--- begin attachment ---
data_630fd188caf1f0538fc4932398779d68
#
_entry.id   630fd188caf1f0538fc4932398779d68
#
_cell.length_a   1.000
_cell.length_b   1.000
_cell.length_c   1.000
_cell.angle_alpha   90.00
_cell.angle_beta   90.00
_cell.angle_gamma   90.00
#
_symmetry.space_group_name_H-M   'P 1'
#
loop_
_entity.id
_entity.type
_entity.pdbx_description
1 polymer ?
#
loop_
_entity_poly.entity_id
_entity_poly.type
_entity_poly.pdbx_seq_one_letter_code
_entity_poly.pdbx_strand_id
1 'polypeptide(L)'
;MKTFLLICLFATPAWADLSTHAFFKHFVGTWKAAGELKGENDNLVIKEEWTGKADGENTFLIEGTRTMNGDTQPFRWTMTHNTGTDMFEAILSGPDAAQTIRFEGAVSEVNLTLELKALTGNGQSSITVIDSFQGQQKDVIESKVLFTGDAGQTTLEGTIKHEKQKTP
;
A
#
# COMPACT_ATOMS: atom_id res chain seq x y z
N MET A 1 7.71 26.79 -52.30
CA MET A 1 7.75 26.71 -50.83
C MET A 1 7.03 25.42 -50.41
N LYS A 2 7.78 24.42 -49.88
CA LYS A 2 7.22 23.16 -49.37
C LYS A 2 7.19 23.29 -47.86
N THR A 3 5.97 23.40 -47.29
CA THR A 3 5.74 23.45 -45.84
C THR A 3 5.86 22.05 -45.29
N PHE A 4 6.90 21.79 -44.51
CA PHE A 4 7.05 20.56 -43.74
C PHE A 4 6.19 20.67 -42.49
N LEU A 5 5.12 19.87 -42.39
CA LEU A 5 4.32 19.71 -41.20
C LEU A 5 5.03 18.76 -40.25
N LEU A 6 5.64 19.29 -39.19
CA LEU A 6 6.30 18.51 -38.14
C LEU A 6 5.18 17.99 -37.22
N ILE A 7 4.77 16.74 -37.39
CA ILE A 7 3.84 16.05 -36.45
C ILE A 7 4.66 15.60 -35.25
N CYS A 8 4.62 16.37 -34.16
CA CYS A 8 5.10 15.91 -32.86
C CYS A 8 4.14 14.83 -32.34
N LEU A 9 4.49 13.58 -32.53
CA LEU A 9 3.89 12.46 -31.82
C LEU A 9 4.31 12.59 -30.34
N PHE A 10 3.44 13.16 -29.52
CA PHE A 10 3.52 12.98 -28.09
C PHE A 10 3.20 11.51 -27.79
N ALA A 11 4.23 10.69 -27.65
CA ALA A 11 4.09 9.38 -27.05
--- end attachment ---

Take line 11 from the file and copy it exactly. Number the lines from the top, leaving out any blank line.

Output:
#